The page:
Welcome to the April issue of Hotspots.

Spring is most definitely in the air and as Easter looms we bring you day trips to keep your little ones happy during the school holidays. There's also a bevy of in-car games to entertain them en route, plus tips for keeping them safely strapped in while you're on the move.

Check out our print-out-and-keep travel guide to Paris, exclusive to 'Hotspots' subscribers, along with travel ideas for all the family and a London walk that takes in the Oxford and Cambridge Boat Race on 29 March.

Read our lowdown on the new Porsche Boxster and find out about the issues affecting motorists right now.

I do hope you find 'Hotspots' interesting and informative. Please get in touch if you have any feedback or suggestions at [email protected]

Hotspots Editor
  Motoring – highlighting topical advice and the latest news from the world of motoring as seen through  
Eco-driving tip of the month
Checking tyres Boost your green credentials
Tip of the month »
Are we nearly there yet?
Child on back seat Handy games to keep the family occupied in the car this Easter.
Take a look »
Belt up
Seatbelt Tips to prevent your little angels from undoing their seat belts.
Read more»
Stop the sickness
First aid kit Ways to prevent travel sickness.
Read article »
Car review
Porsche Boxster Our review of the new Porsche Boxster, for those unaffected by the recession.
Porsche Boxster review »
  Campaigns – news from the frontline as AA President Edmund King and the rest of the Public Affairs team address the big issues affecting motorists today.  
President's log
Edmund King Edmund reveals how the AA really makes a difference.
President's Log »
Fuelling the CO2 debate
Exhaust pipe A third of UK drivers have been led on an environmental guilt trip.
More about CO2 »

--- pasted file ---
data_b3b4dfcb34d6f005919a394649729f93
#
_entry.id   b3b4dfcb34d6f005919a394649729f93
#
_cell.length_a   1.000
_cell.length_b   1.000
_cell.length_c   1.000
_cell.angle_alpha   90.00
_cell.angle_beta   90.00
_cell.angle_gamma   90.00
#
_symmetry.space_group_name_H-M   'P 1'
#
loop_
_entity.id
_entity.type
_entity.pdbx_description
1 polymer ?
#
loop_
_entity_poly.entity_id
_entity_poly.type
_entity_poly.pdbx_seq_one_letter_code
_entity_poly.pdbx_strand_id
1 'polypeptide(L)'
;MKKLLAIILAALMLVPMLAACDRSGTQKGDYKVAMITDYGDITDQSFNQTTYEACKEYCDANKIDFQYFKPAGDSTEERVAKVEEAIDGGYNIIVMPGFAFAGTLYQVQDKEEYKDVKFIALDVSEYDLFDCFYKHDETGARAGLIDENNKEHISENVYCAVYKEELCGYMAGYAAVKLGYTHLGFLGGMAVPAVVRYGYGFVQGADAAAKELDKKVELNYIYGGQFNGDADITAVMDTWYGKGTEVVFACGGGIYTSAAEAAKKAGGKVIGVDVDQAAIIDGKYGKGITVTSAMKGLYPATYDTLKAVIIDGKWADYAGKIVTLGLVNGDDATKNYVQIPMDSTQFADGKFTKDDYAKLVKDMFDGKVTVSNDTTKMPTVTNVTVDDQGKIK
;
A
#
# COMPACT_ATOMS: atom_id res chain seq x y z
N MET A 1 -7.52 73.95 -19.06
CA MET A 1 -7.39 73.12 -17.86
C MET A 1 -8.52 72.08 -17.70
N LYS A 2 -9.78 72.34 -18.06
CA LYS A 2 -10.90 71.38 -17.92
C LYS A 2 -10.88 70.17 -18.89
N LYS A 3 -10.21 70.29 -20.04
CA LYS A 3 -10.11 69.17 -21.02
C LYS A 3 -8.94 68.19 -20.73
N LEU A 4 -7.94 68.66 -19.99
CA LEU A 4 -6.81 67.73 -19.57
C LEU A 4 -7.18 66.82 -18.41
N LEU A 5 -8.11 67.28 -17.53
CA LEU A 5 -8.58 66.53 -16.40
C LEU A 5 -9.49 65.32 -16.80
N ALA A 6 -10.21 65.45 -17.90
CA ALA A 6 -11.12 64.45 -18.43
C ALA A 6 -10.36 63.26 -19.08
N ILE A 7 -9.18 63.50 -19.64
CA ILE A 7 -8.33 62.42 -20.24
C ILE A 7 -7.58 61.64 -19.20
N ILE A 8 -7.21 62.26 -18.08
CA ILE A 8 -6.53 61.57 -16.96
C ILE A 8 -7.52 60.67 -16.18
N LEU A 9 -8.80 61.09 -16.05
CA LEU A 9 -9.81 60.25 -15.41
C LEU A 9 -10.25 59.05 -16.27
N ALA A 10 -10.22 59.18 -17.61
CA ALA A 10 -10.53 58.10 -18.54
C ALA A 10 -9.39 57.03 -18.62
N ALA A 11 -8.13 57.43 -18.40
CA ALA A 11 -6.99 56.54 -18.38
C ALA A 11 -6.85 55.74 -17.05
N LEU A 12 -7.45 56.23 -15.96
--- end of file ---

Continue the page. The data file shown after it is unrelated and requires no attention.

Mobile phones in cars
Mobile phone Around 100,000 drivers break the mobile phone law at any one time.
More about mobiles »
  Travel – home or abroad we can help you choose your destination and plan your journey.  
Paris in the spring
AA Essentials - Paris Print out and keep your very own travel guide, exclusive to 'Hotspots' subscribers
Get the guide »
Bag a bargain
Shopping Head to an outlet shopping centre for some serious discounts.
Outlet shopping »
Day tripper
York Minster Top events and attractions for Easter and beyond.
Easter activities »
Walk the Walk
London walk Follow the route of the Oxford and Cambridge Boat Race on this Thames-side trek.
Walk the walk »

Checking tyre pressureEco driving tip of the month

Tyre pressures
Check tyre pressures regularly and before long journeys. Under-inflated tyres create more rolling resistance and so use more fuel. Don't over-inflate either though – getting tyre pressures right is important for safety. Refer to the handbook as pressures will normally have to be increased for heavier loads.

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Are we nearly there yet?

Tap into children's imagination with these great but simple games to pass the time on a long car journey.

Who's next door cartoonWho's next door?
Great if you're stuck in a traffic jam. Everyone chooses a window and takes a quick peek at the person in the car nearest to them. Then it’s up to you to decide what sort of person they are. Choose a name, give them a voice, pick a job – and if you’ve got time decide where you think they’ve been or what their favourite meal is. And for extra fun, make the whole game a secret spy mission. Tell your kids that the aim is not to be seen looking by their chosen target. If they do their turn is over.

Number plate cartoonNumber plates
Everyone chooses a passing car and memorises the last three letters of its number plate. Now make a story using the letters as inspiration. Use the first letter to decide the name of the main character. The second letter can be an item or animal that’s in the story. And the third – what the character was doing. You’ll be amazed at the stories. And who knows – maybe you’ll encourage the next J K Rowling.

Name that tune cartoonName that tune
All you need are your hands and something to tap. The game starts when the first tapper beats out the tune of a song on their legs, the seat, the roof, the window – pretty much anything. It’s then up to the rest of the car to decipher the song that’s being played. Try using songs with familiar drum beats and less singing – it’s a lot easier this way. The winner is the person to guess correctly first. Then, it’s their turn.

We all went shopping cartoonWe all went shopping
One person starts and says "I went shopping and bought a …". The second person repeats the first person’s phrase and adds their own item, and on, and on, and on, until someone or everyone forgets who bought what. The wilder and wackier the items the easier it is to remember, and the more amazing the shopping list becomes. Where else could you have bought a spade, a piece of cheese, a house made of carrots and a dimple for your chin?